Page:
Amazingly, this AllFreeSewing editor found herself with a free evening. No work, no chores, no obligations. Obviously, I b-lined it to my sewing machine. Before settling down, though, I glanced upon my copy of the famous Constance Talbot’s, The Complete Book of Sewing. Released in 1943 you would think this collection would now be outdated and obsolete. Nothing could be farther from the truth. Leafing through this age-ridden book I found myself on page 219, “Restyling–Remodeling–Remaking”.
“Refashioning?” I asked myself. What with Pinterest commandeering most young craft lovers’ attention, I’ve found myself believing that “refashioning” is a new phenomenon. Who but the 20-somethings could tell you how to make your 1980’s shorteralls into a waist-high, booty-bunching, lace-trimmed pair of Daisy Dukes? Of course, only the greatest generation could rival today’s tech-savvy, penny-pinching recession babies. Talbot, a member of this hard-working age, thoughtfully reassured me, “Most home sewers think that remodeling always means completely remaking, but frequently some very simple adjustments will give months of wear to a dress which otherwise would have to be discarded.” (Talbot 219). With that in mind, I jumped valiantly towards my box of scraps and went to work.
Mustering Constance’s good, old, American work ethic and resourcefulness, I prepared myself for a journey of oddly shaped fabric pieces, broken buttons, and extreme seam ripping.
The Task: Transforming an old, too-tight shirt and some unused quilt scraps into a dress (obviously for someone tinier and more fun-loving than myself).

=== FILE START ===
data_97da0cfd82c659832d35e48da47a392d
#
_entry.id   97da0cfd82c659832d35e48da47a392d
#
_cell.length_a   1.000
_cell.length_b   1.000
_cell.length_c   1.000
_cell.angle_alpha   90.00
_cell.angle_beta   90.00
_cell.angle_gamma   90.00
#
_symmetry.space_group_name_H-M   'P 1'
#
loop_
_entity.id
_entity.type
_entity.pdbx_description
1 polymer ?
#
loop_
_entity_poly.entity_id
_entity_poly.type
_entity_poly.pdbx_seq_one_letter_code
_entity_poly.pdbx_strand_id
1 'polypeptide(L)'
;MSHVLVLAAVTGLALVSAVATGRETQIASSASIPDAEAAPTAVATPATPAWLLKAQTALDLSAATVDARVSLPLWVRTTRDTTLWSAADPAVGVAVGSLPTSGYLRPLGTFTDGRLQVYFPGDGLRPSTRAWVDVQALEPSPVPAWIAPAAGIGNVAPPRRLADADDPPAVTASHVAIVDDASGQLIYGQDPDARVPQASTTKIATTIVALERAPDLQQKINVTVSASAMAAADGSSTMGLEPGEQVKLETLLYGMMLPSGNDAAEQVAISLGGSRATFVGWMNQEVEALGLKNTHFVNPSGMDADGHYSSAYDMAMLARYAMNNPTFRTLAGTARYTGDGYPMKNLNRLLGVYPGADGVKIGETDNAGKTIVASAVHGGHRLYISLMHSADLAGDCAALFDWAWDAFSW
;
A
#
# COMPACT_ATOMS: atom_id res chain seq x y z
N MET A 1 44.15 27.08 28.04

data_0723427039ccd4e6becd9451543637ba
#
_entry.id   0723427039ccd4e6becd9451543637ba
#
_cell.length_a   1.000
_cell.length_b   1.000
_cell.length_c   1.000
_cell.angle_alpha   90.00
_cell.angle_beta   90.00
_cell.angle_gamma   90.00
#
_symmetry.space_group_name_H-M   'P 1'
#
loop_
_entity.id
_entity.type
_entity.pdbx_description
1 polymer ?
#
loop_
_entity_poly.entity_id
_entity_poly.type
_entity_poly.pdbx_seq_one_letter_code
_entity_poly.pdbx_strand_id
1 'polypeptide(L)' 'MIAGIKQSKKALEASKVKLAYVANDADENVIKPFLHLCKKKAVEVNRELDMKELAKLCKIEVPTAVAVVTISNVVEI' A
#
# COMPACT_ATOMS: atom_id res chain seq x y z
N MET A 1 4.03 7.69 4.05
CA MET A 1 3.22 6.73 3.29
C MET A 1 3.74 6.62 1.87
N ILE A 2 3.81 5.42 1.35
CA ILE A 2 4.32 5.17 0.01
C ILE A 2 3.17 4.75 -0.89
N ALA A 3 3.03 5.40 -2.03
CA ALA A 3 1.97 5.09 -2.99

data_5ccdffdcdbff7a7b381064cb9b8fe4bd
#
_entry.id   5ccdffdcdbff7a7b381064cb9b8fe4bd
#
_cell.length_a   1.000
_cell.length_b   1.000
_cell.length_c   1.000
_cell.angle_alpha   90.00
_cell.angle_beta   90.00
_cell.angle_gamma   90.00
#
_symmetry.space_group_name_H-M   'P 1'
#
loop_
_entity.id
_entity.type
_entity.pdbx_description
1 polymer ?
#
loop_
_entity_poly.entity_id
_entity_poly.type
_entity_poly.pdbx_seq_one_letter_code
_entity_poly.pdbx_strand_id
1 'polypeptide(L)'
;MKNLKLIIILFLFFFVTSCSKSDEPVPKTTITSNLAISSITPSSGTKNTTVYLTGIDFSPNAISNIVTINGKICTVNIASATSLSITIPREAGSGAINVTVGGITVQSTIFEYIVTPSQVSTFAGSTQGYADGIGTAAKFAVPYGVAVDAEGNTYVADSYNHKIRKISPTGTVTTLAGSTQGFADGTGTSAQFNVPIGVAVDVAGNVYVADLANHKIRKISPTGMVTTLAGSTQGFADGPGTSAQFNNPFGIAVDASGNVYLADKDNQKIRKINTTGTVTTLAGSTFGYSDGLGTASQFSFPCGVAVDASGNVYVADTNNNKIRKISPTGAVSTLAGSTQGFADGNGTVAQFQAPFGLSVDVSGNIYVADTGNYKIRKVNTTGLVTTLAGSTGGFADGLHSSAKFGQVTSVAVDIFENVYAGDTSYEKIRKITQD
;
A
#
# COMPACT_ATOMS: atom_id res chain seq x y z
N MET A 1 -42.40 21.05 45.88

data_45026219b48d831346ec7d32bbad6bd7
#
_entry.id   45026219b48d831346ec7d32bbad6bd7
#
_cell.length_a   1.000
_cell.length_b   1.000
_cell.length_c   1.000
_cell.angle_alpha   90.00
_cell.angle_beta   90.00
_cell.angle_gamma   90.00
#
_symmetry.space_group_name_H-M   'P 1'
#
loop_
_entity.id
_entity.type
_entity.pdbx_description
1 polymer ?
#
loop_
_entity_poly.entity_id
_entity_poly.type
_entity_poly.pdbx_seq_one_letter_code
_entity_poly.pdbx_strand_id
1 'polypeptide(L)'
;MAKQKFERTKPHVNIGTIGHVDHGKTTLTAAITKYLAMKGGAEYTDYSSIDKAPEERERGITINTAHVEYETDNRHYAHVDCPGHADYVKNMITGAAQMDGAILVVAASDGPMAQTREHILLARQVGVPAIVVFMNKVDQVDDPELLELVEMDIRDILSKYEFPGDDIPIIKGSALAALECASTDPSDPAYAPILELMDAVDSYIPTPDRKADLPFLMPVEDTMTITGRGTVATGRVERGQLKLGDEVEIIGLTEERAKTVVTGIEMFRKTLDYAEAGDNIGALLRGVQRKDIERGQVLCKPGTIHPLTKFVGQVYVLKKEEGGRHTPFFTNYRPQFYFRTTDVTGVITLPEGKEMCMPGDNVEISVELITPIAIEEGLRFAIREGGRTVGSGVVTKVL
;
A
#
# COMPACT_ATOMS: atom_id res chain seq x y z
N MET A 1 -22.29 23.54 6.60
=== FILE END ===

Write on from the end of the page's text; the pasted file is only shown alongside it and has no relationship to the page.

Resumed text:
Step 1: Cutting, Adjusting, and Sewing the Skirt
Be assured that Constance, my Sewing Buddy, and I had no pattern while approaching this project because we were pressed for time (only an evening, remember?). My Sewing Buddy and I started with the extra quilt fabric, shaping it to match a more rectangular shape for the skirt of the dress.
Having limited ourselves to just the supplies in our scrap box, we had to make do and mend the pieces available. That resulted in a somewhat patch-worked (but still functional) skirt.
After “filling in” the bottom half to create a rectangle we needed to apply further scraps to create a shape fitting for a skirt.
This didn’t come without a price. One of the disadvantages of working with scraps of a striped pattern is that it can often be noticeably off-set when you sew pieces together. The Seam Ripper soon joined our party.
Step Two: Sewing in the Waistband
Lucky for me, my Sewing Buddy, Constance, and the Seam Ripper, we have an embarrassingly large amount of scraps and old clothing in our house. During this process I found a skirt that, if I wore outside today, would most likely get me arrested. While this skirt was too short, the elastic waist was just right for my Sewing Buddy for whom this dress was going to. We went to work tearing out both the waistline and buttons of this old piece.
Carefully, we sewed both the waistband and the button strips into the scrapped skirt. The waistband was pre-fit, so we were able to easily ruffle the bottom skirt to fit. Using these already constructed pieces from an old skirt saved us both time and material. You’re welcome, Constance.
Choosing an invisible button-line for the front of the skirt, we removed our button strips and sewed them within the skirt.
Voila! Invisible buttons safely secured.
Sewing It All Together
Having an already sewn peplum top to serve as the bodice, the rest of the dress construction should have taken us no time at all. In fact, we were already enjoying a congratulatory dance over our quick work when…
I stepped on one of the shirt’s buttons…
and snapped it in half.
Call it luck, but I like to think good old Constance was on our side. Inside the old top we found an unbroken spare button. An unexpected hand sewing break occurred at this point in our journey, lengthening the overall process slightly but allowing us to recoup after the merry bout of dancing.
Alas, we were near the end. Adhering the top bodice to the skirt took no time at all. We decided to take advantage of waistline in the top and align it with our skirt’s waistline so that the peplum showed in the final dress.
And we were through! One stunningly cute dress for a grand total of $0.00. Turned out to be a pretty great deal and an excellent way to spend an evening.
Tell us! What’s your greatest refashion story?
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